For Marina Carr

‘Have you no pity then?
Once we were men
Now
we are stumps of wood’
—Dante (translated by Robert Pinsky)

Last year a tree punched five holes
In the roof, smashed through
Windows, a glasshouse, the porch.

Its twin at the gate stood too long
Old and sickening, half alien
Half thundercloud. Now it is down.

A chainsaw juggling acrobat
Swung up through the branches
And cut it to a gibbet

That he felled with the precision
Of a rocket launch. The floor
Shook. That night stars sprang

Like daisies where the great beech
Had been. The world was all dazzle
And my breath, held for too long

Flowed again. A sharp grief
Surprised me next morning
To see life ended with the limbs hacked off.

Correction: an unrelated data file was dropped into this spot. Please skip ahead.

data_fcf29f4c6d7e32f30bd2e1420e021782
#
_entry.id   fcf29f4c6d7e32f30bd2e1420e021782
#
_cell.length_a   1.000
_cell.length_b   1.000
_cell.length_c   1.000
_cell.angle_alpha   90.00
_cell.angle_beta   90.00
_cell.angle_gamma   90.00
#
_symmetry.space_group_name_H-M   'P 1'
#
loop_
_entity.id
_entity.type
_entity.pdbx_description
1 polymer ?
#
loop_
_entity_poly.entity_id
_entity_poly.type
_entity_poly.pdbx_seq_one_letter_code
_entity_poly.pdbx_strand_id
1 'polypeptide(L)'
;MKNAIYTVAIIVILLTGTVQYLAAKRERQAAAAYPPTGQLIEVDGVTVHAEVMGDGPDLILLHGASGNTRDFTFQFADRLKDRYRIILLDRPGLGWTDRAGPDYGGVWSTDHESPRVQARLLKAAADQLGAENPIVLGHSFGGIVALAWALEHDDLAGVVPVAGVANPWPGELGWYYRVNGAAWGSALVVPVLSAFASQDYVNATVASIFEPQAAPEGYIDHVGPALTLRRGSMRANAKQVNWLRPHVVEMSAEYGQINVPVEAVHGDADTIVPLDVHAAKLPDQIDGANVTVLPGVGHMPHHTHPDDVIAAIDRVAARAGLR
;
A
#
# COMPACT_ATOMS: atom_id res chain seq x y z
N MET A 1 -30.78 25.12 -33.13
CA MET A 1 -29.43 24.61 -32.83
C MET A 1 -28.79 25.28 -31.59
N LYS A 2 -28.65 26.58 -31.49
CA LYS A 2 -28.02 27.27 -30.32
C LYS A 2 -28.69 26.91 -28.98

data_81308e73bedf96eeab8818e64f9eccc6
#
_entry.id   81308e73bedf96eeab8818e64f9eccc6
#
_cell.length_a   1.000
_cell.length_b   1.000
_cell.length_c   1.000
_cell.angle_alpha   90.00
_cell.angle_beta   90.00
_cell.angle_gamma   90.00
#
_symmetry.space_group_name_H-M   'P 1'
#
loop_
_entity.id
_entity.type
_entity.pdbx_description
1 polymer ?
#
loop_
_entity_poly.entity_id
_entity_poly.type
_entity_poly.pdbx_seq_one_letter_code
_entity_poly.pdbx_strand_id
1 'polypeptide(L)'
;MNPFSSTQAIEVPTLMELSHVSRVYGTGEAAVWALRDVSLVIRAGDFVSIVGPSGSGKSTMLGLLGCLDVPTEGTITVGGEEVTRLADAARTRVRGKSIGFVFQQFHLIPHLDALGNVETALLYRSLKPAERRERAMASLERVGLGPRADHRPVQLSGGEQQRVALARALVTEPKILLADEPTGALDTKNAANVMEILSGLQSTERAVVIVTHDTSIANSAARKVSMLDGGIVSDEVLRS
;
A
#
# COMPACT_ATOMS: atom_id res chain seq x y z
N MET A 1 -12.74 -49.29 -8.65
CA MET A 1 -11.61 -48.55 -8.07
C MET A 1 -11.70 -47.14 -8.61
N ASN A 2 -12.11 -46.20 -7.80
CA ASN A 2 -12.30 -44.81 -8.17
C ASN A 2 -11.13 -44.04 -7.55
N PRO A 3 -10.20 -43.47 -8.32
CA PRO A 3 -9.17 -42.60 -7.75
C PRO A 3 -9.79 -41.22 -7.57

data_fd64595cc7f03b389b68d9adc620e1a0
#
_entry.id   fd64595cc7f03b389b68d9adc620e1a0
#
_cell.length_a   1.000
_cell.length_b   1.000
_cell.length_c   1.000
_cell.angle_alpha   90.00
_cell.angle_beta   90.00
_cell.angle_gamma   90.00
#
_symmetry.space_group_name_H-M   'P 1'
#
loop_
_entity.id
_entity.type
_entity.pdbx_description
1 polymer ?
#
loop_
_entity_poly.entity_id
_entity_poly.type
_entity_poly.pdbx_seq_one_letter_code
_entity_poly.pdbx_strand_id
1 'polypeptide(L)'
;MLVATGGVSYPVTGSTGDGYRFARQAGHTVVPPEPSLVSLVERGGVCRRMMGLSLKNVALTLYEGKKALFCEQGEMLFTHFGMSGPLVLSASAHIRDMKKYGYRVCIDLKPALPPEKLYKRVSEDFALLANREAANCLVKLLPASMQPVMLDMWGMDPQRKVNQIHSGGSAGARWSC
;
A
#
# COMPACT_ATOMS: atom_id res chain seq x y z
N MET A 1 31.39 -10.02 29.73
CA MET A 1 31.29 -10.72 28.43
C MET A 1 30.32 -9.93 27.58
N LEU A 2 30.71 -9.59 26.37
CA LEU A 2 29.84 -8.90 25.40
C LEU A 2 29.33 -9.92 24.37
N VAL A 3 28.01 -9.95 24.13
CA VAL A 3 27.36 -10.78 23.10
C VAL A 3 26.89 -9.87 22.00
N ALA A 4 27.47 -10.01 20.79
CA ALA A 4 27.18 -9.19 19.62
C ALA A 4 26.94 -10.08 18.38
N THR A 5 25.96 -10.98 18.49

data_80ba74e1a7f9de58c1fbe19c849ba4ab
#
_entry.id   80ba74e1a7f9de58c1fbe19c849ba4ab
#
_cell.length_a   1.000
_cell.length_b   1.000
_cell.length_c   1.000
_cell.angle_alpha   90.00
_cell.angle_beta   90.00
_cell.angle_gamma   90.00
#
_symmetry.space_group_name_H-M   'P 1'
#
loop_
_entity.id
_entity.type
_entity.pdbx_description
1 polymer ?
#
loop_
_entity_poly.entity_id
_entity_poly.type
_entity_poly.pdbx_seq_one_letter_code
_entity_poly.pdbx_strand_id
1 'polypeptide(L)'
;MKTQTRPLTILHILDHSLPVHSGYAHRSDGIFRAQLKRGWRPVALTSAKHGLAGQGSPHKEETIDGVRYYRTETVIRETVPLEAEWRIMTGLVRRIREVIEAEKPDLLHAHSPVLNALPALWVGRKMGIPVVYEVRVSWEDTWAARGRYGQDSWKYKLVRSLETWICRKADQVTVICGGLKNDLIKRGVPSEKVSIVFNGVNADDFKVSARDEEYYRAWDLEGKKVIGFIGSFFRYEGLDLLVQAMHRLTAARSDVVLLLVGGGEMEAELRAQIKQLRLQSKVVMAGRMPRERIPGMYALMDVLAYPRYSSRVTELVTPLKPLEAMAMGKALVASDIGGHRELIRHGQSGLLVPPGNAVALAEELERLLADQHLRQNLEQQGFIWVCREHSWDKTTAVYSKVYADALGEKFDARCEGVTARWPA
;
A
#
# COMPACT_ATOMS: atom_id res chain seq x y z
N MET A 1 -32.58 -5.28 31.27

Its time was over. There will be
Other trees, slim and limber, birch
Silver and light-friendly.

A tree fallen is not the same
As a tree felled. What am I to make of it
With its imperial scansion?

Who knows what the tree wants—a happy death?
The Welsh say the first tablets were timber
The woods’ hierarchy etched on beech.

I tell myself it had no purchase here
In the thin soil, blasted by gales
Roots loosed and rotted, a nightmare

Where harpies nested and snapped twigs bled.
Now it is timber, rhymed, end-stopped,
Ready to be transformed

Into something simple, a desk or breakfast bar.
A bad dream dragged into daylight
And hewn into a table and chairs.